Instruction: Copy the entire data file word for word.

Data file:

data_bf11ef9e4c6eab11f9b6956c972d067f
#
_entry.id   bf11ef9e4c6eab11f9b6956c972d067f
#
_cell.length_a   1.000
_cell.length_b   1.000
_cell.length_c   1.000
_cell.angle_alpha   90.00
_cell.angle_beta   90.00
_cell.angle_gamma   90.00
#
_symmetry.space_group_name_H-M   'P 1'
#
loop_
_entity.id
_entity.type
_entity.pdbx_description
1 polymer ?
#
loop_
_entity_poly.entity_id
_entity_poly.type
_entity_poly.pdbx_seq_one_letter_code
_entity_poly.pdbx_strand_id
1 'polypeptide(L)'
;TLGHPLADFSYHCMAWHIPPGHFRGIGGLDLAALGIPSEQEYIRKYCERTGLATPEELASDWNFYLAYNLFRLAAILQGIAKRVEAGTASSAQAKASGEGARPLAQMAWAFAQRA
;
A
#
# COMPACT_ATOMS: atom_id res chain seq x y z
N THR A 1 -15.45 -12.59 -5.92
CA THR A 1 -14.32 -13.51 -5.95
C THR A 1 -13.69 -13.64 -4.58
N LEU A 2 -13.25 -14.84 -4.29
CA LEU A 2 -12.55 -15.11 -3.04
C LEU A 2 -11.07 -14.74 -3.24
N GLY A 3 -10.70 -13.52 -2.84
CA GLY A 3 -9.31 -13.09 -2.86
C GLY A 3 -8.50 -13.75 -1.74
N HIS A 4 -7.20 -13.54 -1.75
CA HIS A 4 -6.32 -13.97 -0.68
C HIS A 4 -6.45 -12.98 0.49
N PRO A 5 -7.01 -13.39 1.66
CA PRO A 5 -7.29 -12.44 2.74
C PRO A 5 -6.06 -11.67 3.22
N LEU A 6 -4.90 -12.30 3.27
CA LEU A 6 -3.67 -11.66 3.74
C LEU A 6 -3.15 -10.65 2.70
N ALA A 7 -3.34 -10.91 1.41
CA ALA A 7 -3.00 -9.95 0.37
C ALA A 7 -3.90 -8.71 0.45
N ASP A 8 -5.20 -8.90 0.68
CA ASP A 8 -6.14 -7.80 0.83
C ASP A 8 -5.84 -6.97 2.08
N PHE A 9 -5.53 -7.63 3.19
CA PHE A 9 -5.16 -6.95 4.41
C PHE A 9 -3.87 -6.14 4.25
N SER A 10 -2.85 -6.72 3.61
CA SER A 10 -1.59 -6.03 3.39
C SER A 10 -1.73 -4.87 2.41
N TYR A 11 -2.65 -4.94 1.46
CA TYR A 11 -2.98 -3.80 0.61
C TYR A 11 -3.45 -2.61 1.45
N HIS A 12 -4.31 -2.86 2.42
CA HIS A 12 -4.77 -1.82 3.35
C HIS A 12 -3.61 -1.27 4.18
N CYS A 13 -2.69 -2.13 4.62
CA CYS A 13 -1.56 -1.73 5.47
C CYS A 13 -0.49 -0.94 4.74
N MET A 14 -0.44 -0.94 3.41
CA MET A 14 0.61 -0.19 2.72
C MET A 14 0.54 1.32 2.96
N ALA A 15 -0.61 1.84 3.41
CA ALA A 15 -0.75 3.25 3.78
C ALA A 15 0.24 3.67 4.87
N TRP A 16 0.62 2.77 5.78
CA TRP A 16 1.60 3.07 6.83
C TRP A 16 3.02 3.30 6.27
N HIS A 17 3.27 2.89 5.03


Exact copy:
data_bf11ef9e4c6eab11f9b6956c972d067f
#
_entry.id   bf11ef9e4c6eab11f9b6956c972d067f
#
_cell.length_a   1.000
_cell.length_b   1.000
_cell.length_c   1.000
_cell.angle_alpha   90.00
_cell.angle_beta   90.00
_cell.angle_gamma   90.00
#
_symmetry.space_group_name_H-M   'P 1'
#
loop_
_entity.id
_entity.type
_entity.pdbx_description
1 polymer ?
#
loop_
_entity_poly.entity_id
_entity_poly.type
_entity_poly.pdbx_seq_one_letter_code
_entity_poly.pdbx_strand_id
1 'polypeptide(L)'
;TLGHPLADFSYHCMAWHIPPGHFRGIGGLDLAALGIPSEQEYIRKYCERTGLATPEELASDWNFYLAYNLFRLAAILQGIAKRVEAGTASSAQAKASGEGARPLAQMAWAFAQRA
;
A
#
# COMPACT_ATOMS: atom_id res chain seq x y z
N THR A 1 -15.45 -12.59 -5.92
CA THR A 1 -14.32 -13.51 -5.95
C THR A 1 -13.69 -13.64 -4.58
N LEU A 2 -13.25 -14.84 -4.29
CA LEU A 2 -12.55 -15.11 -3.04
C LEU A 2 -11.07 -14.74 -3.24
N GLY A 3 -10.70 -13.52 -2.84
CA GLY A 3 -9.31 -13.09 -2.86
C GLY A 3 -8.50 -13.75 -1.74
N HIS A 4 -7.20 -13.54 -1.75
CA HIS A 4 -6.32 -13.97 -0.68
C HIS A 4 -6.45 -12.98 0.49
N PRO A 5 -7.01 -13.39 1.66
CA PRO A 5 -7.29 -12.44 2.74
C PRO A 5 -6.06 -11.67 3.22
N LEU A 6 -4.90 -12.30 3.27
CA LEU A 6 -3.67 -11.66 3.74
C LEU A 6 -3.15 -10.65 2.70
N ALA A 7 -3.34 -10.91 1.41
CA ALA A 7 -3.00 -9.95 0.37
C ALA A 7 -3.90 -8.71 0.45
N ASP A 8 -5.20 -8.90 0.68
CA ASP A 8 -6.14 -7.80 0.83
C ASP A 8 -5.84 -6.97 2.08
N PHE A 9 -5.53 -7.63 3.19
CA PHE A 9 -5.16 -6.95 4.41
C PHE A 9 -3.87 -6.14 4.25
N SER A 10 -2.85 -6.72 3.61
CA SER A 10 -1.59 -6.03 3.39
C SER A 10 -1.73 -4.87 2.41
N TYR A 11 -2.65 -4.94 1.46
CA TYR A 11 -2.98 -3.80 0.61
C TYR A 11 -3.45 -2.61 1.45
N HIS A 12 -4.31 -2.86 2.42
CA HIS A 12 -4.77 -1.82 3.35
C HIS A 12 -3.61 -1.27 4.18
N CYS A 13 -2.69 -2.13 4.62
CA CYS A 13 -1.56 -1.73 5.47
C CYS A 13 -0.49 -0.94 4.74
N MET A 14 -0.44 -0.94 3.41
CA MET A 14 0.61 -0.19 2.72
C MET A 14 0.54 1.32 2.96
N ALA A 15 -0.61 1.84 3.41
CA ALA A 15 -0.75 3.25 3.78
C ALA A 15 0.24 3.67 4.87
N TRP A 16 0.62 2.77 5.78
CA TRP A 16 1.60 3.07 6.83
C TRP A 16 3.02 3.30 6.27
N HIS A 17 3.27 2.89 5.03